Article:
Almost half of Myanmar’s population is below 25 years of age (46.5 per cent). These 23.4 million children and youth represent the future of the country. Yet a new census report reveals that many of them are growing up in dire conditions that hamper their potential in life:
One in three children live in households that lack access to safe drinking water (34 per cent), to an adequate toilet (31 per cent), and to a TV or radio (37 per cent). Most children (86 per cent) live in households that use solid fuels or kerosene for cooking, putting them at risk of respiratory diseases, poisoning and fire. Only half of 14-15 year olds go to school (51 per cent). One in five children aged 10-17 is working. Almost 1 million children under the age of 15 are growing up without a parent or grandparent (5.2 per cent), and close to 60,000 small children under the age of five live in institutions such as orphanages and monasteries. 72 out of every 1,000 children die before their fifth birthday
“There is an urgent need to invest in sanitation, education and health in order to create a solid and safe foundation for children and young people, especially in rural areas. Children who get a good start in life in a nurturing home environment are better equipped to become adults that are healthy and happy, and that can contribute to the country’s social and economic development,” says Janet Jackson, UNFPA Representative for Myanmar.
It is particularly important to give targeted support to children and young people who face significant disadvantages. These include children who live in huts and other deficient housing; children who have never attended school; children who are growing up without access to a TV or radio; and children who are living with a disability.
The findings come from the 2014 Myanmar Population and Housing Census Thematic Report on Children and Youth, published by the Ministry of Labour, Immigration and Population and UNFPA. The report shows that only two out of three 11 year olds (68 per cent) have completed primary school. School attendance drops significantly for older children: Only one in three 14 year olds (32 per cent) have completed middle school. And only one in four 18 year olds have completed high school (23.7 per cent).
At the same time, too many girls marry and become mothers at too young an age. Almost 300,000 teenage girls in Myanmar are already married (13 per cent), and 89,000 of these have already given birth.
“The teenage years is a critical time, especially for adolescent girls at risk or early marriage and unintended pregnancy. Young people represent a huge source of potential for Myanmar’s development. Government policy needs to focus on making sure that education – including information about reproductive health – extends to all groups in society so that every young person’s potential is fulfilled, no one is left behind, and the furthest behind are reached,” says Ms Jackson.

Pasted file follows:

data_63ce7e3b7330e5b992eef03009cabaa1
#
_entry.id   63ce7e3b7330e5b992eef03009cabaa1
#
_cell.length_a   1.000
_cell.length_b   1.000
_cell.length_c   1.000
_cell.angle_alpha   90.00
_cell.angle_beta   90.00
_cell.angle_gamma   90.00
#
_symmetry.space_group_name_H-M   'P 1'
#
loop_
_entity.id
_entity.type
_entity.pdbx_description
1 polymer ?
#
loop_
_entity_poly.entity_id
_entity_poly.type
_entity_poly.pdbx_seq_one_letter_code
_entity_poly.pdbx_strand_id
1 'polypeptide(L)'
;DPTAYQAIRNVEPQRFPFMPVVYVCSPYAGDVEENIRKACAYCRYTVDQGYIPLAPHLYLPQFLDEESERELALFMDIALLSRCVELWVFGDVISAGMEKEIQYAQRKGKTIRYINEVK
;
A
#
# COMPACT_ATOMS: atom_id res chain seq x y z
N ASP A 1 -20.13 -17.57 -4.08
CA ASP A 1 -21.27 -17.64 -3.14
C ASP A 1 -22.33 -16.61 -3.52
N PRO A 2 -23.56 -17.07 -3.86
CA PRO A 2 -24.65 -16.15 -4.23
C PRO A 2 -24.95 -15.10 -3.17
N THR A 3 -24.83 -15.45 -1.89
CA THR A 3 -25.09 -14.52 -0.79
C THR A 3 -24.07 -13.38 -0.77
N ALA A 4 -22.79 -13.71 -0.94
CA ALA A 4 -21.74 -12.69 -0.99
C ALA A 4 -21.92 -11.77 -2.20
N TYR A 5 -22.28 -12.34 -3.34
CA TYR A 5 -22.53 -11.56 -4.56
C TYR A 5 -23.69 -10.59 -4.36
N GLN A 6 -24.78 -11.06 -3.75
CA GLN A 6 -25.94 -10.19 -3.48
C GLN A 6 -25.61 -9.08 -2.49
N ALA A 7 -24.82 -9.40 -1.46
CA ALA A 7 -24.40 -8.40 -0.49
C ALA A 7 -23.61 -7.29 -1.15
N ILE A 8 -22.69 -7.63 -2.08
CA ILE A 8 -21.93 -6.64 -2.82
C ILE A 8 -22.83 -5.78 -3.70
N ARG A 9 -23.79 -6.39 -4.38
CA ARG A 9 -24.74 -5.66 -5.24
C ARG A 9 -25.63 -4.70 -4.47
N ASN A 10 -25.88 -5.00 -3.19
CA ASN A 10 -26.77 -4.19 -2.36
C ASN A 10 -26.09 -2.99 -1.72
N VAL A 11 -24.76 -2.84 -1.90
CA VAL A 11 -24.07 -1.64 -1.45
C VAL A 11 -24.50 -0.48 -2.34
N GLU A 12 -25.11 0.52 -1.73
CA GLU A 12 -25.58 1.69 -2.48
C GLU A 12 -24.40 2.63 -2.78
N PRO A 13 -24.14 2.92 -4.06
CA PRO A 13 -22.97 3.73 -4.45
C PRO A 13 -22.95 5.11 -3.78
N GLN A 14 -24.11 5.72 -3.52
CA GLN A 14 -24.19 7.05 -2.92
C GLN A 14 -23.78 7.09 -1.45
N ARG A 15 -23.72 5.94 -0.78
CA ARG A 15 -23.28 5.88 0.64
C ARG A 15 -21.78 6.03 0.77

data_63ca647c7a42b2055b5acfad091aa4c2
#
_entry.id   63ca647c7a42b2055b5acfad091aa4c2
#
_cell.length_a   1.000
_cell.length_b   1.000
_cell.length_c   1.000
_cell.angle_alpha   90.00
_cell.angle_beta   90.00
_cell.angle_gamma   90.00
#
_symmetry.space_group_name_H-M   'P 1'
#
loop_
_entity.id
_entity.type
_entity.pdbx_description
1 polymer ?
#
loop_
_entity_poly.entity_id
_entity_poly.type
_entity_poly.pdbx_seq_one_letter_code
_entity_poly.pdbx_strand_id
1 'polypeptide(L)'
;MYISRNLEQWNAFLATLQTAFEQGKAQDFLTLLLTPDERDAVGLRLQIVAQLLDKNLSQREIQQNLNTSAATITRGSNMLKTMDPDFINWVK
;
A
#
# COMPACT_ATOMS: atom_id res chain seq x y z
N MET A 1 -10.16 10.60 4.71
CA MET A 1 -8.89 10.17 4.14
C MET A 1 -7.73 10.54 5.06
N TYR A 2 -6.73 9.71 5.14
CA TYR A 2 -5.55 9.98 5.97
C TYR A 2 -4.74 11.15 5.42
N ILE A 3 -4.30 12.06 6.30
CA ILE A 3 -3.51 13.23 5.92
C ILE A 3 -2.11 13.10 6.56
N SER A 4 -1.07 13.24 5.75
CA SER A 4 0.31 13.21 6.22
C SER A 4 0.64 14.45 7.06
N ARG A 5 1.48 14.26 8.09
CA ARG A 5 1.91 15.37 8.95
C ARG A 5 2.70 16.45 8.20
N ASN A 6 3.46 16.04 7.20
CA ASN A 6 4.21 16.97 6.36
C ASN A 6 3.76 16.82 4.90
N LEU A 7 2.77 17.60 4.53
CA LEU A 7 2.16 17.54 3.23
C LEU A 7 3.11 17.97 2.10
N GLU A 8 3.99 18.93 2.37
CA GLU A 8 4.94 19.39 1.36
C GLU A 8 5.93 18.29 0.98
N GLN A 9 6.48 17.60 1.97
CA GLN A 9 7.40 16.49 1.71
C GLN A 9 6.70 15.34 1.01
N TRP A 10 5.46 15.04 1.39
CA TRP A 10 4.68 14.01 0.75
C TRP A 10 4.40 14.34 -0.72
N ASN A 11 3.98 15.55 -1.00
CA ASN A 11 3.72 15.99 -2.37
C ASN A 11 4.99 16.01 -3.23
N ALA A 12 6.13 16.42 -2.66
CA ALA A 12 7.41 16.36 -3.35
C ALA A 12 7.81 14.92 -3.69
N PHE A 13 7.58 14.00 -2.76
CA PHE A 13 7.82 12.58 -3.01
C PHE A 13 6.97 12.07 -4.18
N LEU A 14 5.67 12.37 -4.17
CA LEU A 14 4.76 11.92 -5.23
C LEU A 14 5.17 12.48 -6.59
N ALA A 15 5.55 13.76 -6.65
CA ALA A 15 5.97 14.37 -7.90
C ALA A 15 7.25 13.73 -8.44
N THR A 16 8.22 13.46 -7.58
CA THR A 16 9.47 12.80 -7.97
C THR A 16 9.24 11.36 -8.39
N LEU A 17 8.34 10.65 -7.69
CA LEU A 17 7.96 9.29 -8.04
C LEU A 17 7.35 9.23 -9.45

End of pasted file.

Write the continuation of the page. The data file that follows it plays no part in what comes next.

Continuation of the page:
The report also confirms the trade-offs that young women in Myanmar have to make between work and family. In urban areas, young unmarried women are more than twice as likely (67 per cent) to have a job compared to young married mothers (29 per cent).
“Young women have particularly difficult choices. They strive for higher education to get a good job. But marriage and children often means that they have to leave their studies or work and forgo their income. Young women should not have to choose between education or work on the one hand, and family on the other. As Myanmar modernizes, families need affordable child care services that enable young women to complete their education or continue working after they have children,“ says Ms Jackson.
According to the report, Myanmar could benefit from a “demographic dividend”. This phenomenon, which has been a major driver of rapid economic growth in the Asian Tigers, becomes possible when the proportion of young people aged 15-25 is high and rising. But to harness a demographic dividend, Myanmar must position itself well. In some parts of the world, large numbers of frustrated youth who cannot find decent work have added to social and political instability. In the next four years, one million new jobs are needed to ensure employment for Myanmar’s large youth population.
“The time to invest in jobs, education and skills training is now. For Myanmar to realize its potential of becoming a youth-driven Asian Tiger, millions of new jobs for young people are needed,” says Ms Jackson.